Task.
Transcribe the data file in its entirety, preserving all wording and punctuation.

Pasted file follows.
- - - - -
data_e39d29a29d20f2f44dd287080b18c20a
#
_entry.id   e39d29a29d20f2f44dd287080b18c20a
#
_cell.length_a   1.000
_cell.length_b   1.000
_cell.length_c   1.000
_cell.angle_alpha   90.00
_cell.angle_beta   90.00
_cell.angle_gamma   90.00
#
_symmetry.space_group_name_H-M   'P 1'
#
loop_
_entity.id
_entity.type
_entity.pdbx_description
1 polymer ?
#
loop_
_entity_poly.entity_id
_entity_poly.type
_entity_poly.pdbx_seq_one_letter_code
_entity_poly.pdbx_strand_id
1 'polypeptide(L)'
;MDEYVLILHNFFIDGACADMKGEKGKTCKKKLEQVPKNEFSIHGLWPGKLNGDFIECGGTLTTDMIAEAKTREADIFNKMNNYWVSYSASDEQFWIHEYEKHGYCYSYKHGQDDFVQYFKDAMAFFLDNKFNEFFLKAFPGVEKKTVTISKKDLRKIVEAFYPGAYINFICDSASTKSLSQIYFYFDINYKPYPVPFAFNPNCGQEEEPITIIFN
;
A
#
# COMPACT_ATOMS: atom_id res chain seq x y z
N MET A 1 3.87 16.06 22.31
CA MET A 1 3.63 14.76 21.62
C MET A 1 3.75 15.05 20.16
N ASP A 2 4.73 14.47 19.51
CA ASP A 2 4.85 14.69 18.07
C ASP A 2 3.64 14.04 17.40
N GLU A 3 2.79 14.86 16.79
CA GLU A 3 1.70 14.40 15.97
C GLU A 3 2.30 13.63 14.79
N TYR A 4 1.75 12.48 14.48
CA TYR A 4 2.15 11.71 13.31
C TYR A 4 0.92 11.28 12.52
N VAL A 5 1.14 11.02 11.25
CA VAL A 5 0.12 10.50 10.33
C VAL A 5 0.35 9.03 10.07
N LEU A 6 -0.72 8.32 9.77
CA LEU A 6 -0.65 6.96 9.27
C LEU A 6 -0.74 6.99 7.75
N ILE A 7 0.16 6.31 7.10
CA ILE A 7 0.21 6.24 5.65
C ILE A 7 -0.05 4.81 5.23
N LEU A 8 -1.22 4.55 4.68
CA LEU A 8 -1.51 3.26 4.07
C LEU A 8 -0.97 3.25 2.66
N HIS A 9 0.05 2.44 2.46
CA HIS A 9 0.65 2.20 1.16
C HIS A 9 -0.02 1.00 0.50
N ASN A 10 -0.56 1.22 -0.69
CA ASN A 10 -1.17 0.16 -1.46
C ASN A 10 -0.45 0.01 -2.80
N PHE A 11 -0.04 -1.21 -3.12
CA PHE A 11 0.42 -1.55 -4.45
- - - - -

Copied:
data_e39d29a29d20f2f44dd287080b18c20a
#
_entry.id   e39d29a29d20f2f44dd287080b18c20a
#
_cell.length_a   1.000
_cell.length_b   1.000
_cell.length_c   1.000
_cell.angle_alpha   90.00
_cell.angle_beta   90.00
_cell.angle_gamma   90.00
#
_symmetry.space_group_name_H-M   'P 1'
#
loop_
_entity.id
_entity.type
_entity.pdbx_description
1 polymer ?
#
loop_
_entity_poly.entity_id
_entity_poly.type
_entity_poly.pdbx_seq_one_letter_code
_entity_poly.pdbx_strand_id
1 'polypeptide(L)'
;MDEYVLILHNFFIDGACADMKGEKGKTCKKKLEQVPKNEFSIHGLWPGKLNGDFIECGGTLTTDMIAEAKTREADIFNKMNNYWVSYSASDEQFWIHEYEKHGYCYSYKHGQDDFVQYFKDAMAFFLDNKFNEFFLKAFPGVEKKTVTISKKDLRKIVEAFYPGAYINFICDSASTKSLSQIYFYFDINYKPYPVPFAFNPNCGQEEEPITIIFN
;
A
#
# COMPACT_ATOMS: atom_id res chain seq x y z
N MET A 1 3.87 16.06 22.31
CA MET A 1 3.63 14.76 21.62
C MET A 1 3.75 15.05 20.16
N ASP A 2 4.73 14.47 19.51
CA ASP A 2 4.85 14.69 18.07
C ASP A 2 3.64 14.04 17.40
N GLU A 3 2.79 14.86 16.79
CA GLU A 3 1.70 14.40 15.97
C GLU A 3 2.30 13.63 14.79
N TYR A 4 1.75 12.48 14.48
CA TYR A 4 2.15 11.71 13.31
C TYR A 4 0.92 11.28 12.52
N VAL A 5 1.14 11.02 11.25
CA VAL A 5 0.12 10.50 10.33
C VAL A 5 0.35 9.03 10.07
N LEU A 6 -0.72 8.32 9.77
CA LEU A 6 -0.65 6.96 9.27
C LEU A 6 -0.74 6.99 7.75
N ILE A 7 0.16 6.31 7.10
CA ILE A 7 0.21 6.24 5.65
C ILE A 7 -0.05 4.81 5.23
N LEU A 8 -1.22 4.55 4.68
CA LEU A 8 -1.51 3.26 4.07
C LEU A 8 -0.97 3.25 2.66
N HIS A 9 0.05 2.44 2.46
CA HIS A 9 0.65 2.20 1.16
C HIS A 9 -0.02 1.00 0.50
N ASN A 10 -0.56 1.22 -0.69
CA ASN A 10 -1.17 0.16 -1.46
C ASN A 10 -0.45 0.01 -2.80
N PHE A 11 -0.04 -1.21 -3.12
CA PHE A 11 0.42 -1.55 -4.45